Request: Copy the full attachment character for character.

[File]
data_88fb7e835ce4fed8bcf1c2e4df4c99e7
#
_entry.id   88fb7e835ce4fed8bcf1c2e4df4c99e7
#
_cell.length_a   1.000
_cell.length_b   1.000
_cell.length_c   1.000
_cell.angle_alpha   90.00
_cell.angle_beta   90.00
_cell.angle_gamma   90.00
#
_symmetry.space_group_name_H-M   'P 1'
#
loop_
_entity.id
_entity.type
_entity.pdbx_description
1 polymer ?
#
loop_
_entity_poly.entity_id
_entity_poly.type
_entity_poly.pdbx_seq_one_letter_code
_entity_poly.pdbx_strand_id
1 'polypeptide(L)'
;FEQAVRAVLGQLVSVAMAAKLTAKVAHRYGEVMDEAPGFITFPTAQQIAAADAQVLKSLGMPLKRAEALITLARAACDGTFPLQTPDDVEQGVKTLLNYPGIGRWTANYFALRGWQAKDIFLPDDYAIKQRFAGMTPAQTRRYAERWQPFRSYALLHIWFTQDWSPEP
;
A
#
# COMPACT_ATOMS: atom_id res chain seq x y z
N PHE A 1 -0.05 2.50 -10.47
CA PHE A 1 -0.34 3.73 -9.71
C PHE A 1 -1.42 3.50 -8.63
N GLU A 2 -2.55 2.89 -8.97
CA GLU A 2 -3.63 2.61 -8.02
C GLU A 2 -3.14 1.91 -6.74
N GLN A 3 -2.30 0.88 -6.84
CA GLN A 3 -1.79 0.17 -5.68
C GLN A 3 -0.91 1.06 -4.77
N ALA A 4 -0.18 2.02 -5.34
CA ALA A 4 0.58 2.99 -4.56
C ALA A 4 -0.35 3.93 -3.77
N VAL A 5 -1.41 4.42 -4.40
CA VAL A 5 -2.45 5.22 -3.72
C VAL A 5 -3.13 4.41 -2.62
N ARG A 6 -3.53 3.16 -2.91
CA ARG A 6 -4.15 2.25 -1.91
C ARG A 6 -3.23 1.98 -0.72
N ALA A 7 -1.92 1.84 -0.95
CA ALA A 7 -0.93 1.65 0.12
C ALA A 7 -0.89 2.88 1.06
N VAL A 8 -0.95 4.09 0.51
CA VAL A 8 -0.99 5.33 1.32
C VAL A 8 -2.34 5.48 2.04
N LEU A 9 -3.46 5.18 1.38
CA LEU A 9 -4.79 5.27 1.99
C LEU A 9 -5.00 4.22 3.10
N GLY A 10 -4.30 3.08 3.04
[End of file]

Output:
data_88fb7e835ce4fed8bcf1c2e4df4c99e7
#
_entry.id   88fb7e835ce4fed8bcf1c2e4df4c99e7
#
_cell.length_a   1.000
_cell.length_b   1.000
_cell.length_c   1.000
_cell.angle_alpha   90.00
_cell.angle_beta   90.00
_cell.angle_gamma   90.00
#
_symmetry.space_group_name_H-M   'P 1'
#
loop_
_entity.id
_entity.type
_entity.pdbx_description
1 polymer ?
#
loop_
_entity_poly.entity_id
_entity_poly.type
_entity_poly.pdbx_seq_one_letter_code
_entity_poly.pdbx_strand_id
1 'polypeptide(L)'
;FEQAVRAVLGQLVSVAMAAKLTAKVAHRYGEVMDEAPGFITFPTAQQIAAADAQVLKSLGMPLKRAEALITLARAACDGTFPLQTPDDVEQGVKTLLNYPGIGRWTANYFALRGWQAKDIFLPDDYAIKQRFAGMTPAQTRRYAERWQPFRSYALLHIWFTQDWSPEP
;
A
#
# COMPACT_ATOMS: atom_id res chain seq x y z
N PHE A 1 -0.05 2.50 -10.47
CA PHE A 1 -0.34 3.73 -9.71
C PHE A 1 -1.42 3.50 -8.63
N GLU A 2 -2.55 2.89 -8.97
CA GLU A 2 -3.63 2.61 -8.02
C GLU A 2 -3.14 1.91 -6.74
N GLN A 3 -2.30 0.88 -6.84
CA GLN A 3 -1.79 0.17 -5.68
C GLN A 3 -0.91 1.06 -4.77
N ALA A 4 -0.18 2.02 -5.34
CA ALA A 4 0.58 2.99 -4.56
C ALA A 4 -0.35 3.93 -3.77
N VAL A 5 -1.41 4.42 -4.40
CA VAL A 5 -2.45 5.22 -3.72
C VAL A 5 -3.13 4.41 -2.62
N ARG A 6 -3.53 3.16 -2.91
CA ARG A 6 -4.15 2.25 -1.91
C ARG A 6 -3.23 1.98 -0.72
N ALA A 7 -1.92 1.84 -0.95
CA ALA A 7 -0.93 1.65 0.12
C ALA A 7 -0.89 2.88 1.06
N VAL A 8 -0.95 4.09 0.51
CA VAL A 8 -0.99 5.33 1.32
C VAL A 8 -2.34 5.48 2.04
N LEU A 9 -3.46 5.18 1.38
CA LEU A 9 -4.79 5.27 1.99
C LEU A 9 -5.00 4.22 3.10
N GLY A 10 -4.30 3.08 3.04